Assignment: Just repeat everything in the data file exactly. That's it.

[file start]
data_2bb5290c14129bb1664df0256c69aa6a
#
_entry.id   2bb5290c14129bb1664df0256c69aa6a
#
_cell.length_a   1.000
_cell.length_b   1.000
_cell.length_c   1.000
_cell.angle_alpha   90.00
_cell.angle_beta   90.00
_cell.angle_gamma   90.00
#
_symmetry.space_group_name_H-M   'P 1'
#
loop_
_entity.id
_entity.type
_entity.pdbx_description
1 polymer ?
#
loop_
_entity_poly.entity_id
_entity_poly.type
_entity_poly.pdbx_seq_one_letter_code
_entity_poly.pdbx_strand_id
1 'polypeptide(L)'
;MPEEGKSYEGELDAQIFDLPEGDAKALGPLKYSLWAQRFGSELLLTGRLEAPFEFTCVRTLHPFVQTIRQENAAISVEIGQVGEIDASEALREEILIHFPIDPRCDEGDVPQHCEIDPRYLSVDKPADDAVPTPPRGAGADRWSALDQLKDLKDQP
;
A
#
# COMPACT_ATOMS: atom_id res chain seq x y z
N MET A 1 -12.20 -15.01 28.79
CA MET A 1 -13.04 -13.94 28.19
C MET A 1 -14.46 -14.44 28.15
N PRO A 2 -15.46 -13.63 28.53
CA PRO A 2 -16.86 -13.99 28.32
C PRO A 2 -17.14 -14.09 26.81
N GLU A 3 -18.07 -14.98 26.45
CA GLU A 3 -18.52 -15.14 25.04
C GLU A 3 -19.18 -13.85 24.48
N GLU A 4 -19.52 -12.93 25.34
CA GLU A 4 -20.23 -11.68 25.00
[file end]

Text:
data_2bb5290c14129bb1664df0256c69aa6a
#
_entry.id   2bb5290c14129bb1664df0256c69aa6a
#
_cell.length_a   1.000
_cell.length_b   1.000
_cell.length_c   1.000
_cell.angle_alpha   90.00
_cell.angle_beta   90.00
_cell.angle_gamma   90.00
#
_symmetry.space_group_name_H-M   'P 1'
#
loop_
_entity.id
_entity.type
_entity.pdbx_description
1 polymer ?
#
loop_
_entity_poly.entity_id
_entity_poly.type
_entity_poly.pdbx_seq_one_letter_code
_entity_poly.pdbx_strand_id
1 'polypeptide(L)'
;MPEEGKSYEGELDAQIFDLPEGDAKALGPLKYSLWAQRFGSELLLTGRLEAPFEFTCVRTLHPFVQTIRQENAAISVEIGQVGEIDASEALREEILIHFPIDPRCDEGDVPQHCEIDPRYLSVDKPADDAVPTPPRGAGADRWSALDQLKDLKDQP
;
A
#
# COMPACT_ATOMS: atom_id res chain seq x y z
N MET A 1 -12.20 -15.01 28.79
CA MET A 1 -13.04 -13.94 28.19
C MET A 1 -14.46 -14.44 28.15
N PRO A 2 -15.46 -13.63 28.53
CA PRO A 2 -16.86 -13.99 28.32
C PRO A 2 -17.14 -14.09 26.81
N GLU A 3 -18.07 -14.98 26.45
CA GLU A 3 -18.52 -15.14 25.04
C GLU A 3 -19.18 -13.85 24.48
N GLU A 4 -19.52 -12.93 25.34
CA GLU A 4 -20.23 -11.68 25.00